Mizon and Elasson are conceived as indicating definite degrees of departure from the first proposed Expressible line.

So the division in divine proportion proceeds indefinitely; but the property of Mizon and Elasson does not follow it.

In the former (the course of repeated divisions) the part which was a greater part {major) becomes, at the next division, a smaller one {minor)’, in the latter, a line which was qualitatively an Elasson, never in any respect becomes a Mizon,®’ nor a Mizon an Elasson.

Thus if the Mizon GX is again divided in proportional section, its greater part will be equal to the line PG, and will thus qualitatively remain an Elasson; nor can it possibly become qualitatively a Mizon, as it can quantitatively become the greater part {major) [in the course of further division]: as long, that is, as GA is proposed as Expressible.

Do you wish to know why, if PGX is qualitatively a Mizon, and GX is also qualitatively a Mizon, then the greater Element of the line GX cannot also be a Mizon in the same way that the greater Element of the Mizon PGX, namely GX, was itself a Mizon?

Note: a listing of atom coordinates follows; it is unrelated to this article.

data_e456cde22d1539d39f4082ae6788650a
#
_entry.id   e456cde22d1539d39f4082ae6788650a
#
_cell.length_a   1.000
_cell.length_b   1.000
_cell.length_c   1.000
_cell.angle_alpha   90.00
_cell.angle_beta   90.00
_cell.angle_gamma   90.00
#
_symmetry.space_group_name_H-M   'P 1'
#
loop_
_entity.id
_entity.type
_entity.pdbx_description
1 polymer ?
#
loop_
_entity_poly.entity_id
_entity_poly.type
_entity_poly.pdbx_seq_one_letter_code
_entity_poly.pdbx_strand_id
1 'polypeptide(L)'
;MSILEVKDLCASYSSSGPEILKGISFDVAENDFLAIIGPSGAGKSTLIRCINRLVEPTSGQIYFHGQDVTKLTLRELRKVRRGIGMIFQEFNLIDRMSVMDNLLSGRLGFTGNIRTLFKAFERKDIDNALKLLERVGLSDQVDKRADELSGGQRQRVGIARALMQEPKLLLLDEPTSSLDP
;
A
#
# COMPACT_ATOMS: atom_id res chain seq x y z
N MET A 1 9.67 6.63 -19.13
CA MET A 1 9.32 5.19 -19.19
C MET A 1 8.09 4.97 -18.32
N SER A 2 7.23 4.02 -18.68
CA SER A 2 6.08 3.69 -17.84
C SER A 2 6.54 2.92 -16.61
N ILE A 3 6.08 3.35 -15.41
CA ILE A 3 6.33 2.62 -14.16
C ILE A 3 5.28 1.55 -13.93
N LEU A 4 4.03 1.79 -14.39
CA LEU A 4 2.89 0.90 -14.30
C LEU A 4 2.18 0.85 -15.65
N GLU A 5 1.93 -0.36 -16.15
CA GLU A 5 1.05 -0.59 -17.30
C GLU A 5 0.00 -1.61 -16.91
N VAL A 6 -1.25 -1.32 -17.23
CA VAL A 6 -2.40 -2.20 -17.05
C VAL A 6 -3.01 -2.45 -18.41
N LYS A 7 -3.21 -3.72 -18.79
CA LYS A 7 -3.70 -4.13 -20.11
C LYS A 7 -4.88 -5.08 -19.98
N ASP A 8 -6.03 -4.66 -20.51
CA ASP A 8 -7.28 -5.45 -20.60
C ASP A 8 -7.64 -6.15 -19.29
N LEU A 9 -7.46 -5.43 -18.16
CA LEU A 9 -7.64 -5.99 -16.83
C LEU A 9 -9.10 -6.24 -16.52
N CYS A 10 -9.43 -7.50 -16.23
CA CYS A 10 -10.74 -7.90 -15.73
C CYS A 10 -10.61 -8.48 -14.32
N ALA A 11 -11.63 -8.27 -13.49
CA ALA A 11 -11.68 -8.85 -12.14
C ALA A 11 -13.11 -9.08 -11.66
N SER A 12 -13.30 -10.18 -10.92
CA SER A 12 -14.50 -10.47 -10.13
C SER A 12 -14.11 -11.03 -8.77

The answer is that although both the lines PGX and GX are Mizons, the result is different in the former case from what it is in the latter.

For in the square of PGX we have the whole square of PX and the whole rectangle con­ tained by twice `GA` and the line `P`.

But in the square of `GX`, what is involved is [indeed] the square of PX but only half of it, namely the part that is contained by MX and `XP`, whereas of the rectangle contained by twice GA and the line P, we have only one quarter, namely that contained by `AM` and `PX`.

So in the latter case the proportion of Medial to Expressible is different from what it was in the former.

Our proposition strives to show that there is agreement between the quantitative results of division in divine proportion and the qualitative description of the parts only if the parts are those formed by the first division of the line PGX, depending on its particular proportion between Medial and Expressible [areas]; the proposition does not hold for further divisions.

Note the following contribution to the closeness of the analogy; that just as GX, a Mizon formed by division in divine proportion, makes another greater Mizon, namely PGX, by the addition of PG, which is the greater part obtained by dividing the line GX in divine proportion: so, on the other hand, PG an Elasson of this kind, formed by division in divine proportion, gives PY a smaller Elasson than itself, namely the greater part formed by division of the line PG, or GV, the smaller part formed by division of the line GX: so just as the greatest line, PGX, when divided in divine proportion, decomposes into the Mizon XG and the Elasson GP, so the second Mizon, GX, would decompose into two Elassons XV and VG, which are equal to GP and PY: and so two Elassons would be compounded to form one Mizon; while a Mizon and an Elasson make another Greater Mizon.